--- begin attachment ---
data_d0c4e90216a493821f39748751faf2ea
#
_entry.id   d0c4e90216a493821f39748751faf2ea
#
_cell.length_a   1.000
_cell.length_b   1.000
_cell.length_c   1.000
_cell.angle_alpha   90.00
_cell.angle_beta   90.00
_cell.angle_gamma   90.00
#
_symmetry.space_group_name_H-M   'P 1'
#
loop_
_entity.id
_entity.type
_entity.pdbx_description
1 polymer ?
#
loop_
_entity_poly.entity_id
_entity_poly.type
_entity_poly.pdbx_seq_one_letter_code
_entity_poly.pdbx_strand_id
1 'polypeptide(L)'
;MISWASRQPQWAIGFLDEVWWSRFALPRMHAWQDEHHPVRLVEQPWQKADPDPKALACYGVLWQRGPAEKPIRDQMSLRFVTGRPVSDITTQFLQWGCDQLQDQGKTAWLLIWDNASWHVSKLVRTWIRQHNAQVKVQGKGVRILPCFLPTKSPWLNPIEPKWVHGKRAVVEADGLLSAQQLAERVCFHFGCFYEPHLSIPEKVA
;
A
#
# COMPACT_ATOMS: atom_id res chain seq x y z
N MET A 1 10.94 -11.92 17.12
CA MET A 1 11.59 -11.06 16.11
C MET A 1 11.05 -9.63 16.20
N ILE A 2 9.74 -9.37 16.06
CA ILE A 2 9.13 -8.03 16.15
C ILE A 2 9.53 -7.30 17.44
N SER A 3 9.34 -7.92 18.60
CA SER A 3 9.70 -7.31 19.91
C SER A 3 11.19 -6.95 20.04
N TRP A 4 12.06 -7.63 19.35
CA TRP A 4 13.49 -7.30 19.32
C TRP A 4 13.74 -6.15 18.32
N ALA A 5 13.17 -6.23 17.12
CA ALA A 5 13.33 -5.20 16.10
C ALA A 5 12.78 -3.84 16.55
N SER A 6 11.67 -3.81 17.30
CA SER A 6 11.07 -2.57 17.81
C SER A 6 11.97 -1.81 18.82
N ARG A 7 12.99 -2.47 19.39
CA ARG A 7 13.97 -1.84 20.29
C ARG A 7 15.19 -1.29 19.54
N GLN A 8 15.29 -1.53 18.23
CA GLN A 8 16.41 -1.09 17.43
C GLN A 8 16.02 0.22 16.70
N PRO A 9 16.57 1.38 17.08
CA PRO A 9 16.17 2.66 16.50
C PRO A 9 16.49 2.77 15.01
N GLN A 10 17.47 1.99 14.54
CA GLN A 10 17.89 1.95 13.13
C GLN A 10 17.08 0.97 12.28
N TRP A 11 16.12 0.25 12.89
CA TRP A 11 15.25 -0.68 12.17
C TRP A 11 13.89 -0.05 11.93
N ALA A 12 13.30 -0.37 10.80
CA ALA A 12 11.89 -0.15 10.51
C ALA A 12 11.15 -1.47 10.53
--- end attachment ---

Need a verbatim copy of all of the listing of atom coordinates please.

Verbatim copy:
data_d0c4e90216a493821f39748751faf2ea
#
_entry.id   d0c4e90216a493821f39748751faf2ea
#
_cell.length_a   1.000
_cell.length_b   1.000
_cell.length_c   1.000
_cell.angle_alpha   90.00
_cell.angle_beta   90.00
_cell.angle_gamma   90.00
#
_symmetry.space_group_name_H-M   'P 1'
#
loop_
_entity.id
_entity.type
_entity.pdbx_description
1 polymer ?
#
loop_
_entity_poly.entity_id
_entity_poly.type
_entity_poly.pdbx_seq_one_letter_code
_entity_poly.pdbx_strand_id
1 'polypeptide(L)'
;MISWASRQPQWAIGFLDEVWWSRFALPRMHAWQDEHHPVRLVEQPWQKADPDPKALACYGVLWQRGPAEKPIRDQMSLRFVTGRPVSDITTQFLQWGCDQLQDQGKTAWLLIWDNASWHVSKLVRTWIRQHNAQVKVQGKGVRILPCFLPTKSPWLNPIEPKWVHGKRAVVEADGLLSAQQLAERVCFHFGCFYEPHLSIPEKVA
;
A
#
# COMPACT_ATOMS: atom_id res chain seq x y z
N MET A 1 10.94 -11.92 17.12
CA MET A 1 11.59 -11.06 16.11
C MET A 1 11.05 -9.63 16.20
N ILE A 2 9.74 -9.37 16.06
CA ILE A 2 9.13 -8.03 16.15
C ILE A 2 9.53 -7.30 17.44
N SER A 3 9.34 -7.92 18.60
CA SER A 3 9.70 -7.31 19.91
C SER A 3 11.19 -6.95 20.04
N TRP A 4 12.06 -7.63 19.35
CA TRP A 4 13.49 -7.30 19.32
C TRP A 4 13.74 -6.15 18.32
N ALA A 5 13.17 -6.23 17.12
CA ALA A 5 13.33 -5.20 16.10
C ALA A 5 12.78 -3.84 16.55
N SER A 6 11.67 -3.81 17.30
CA SER A 6 11.07 -2.57 17.81
C SER A 6 11.97 -1.81 18.82
N ARG A 7 12.99 -2.47 19.39
CA ARG A 7 13.97 -1.84 20.29
C ARG A 7 15.19 -1.29 19.54
N GLN A 8 15.29 -1.53 18.23
CA GLN A 8 16.41 -1.09 17.43
C GLN A 8 16.02 0.22 16.70
N PRO A 9 16.57 1.38 17.08
CA PRO A 9 16.17 2.66 16.50
C PRO A 9 16.49 2.77 15.01
N GLN A 10 17.47 1.99 14.54
CA GLN A 10 17.89 1.95 13.13
C GLN A 10 17.08 0.97 12.28
N TRP A 11 16.12 0.25 12.89
CA TRP A 11 15.25 -0.68 12.17
C TRP A 11 13.89 -0.05 11.93
N ALA A 12 13.30 -0.37 10.80
CA ALA A 12 11.89 -0.15 10.51
C ALA A 12 11.15 -1.47 10.53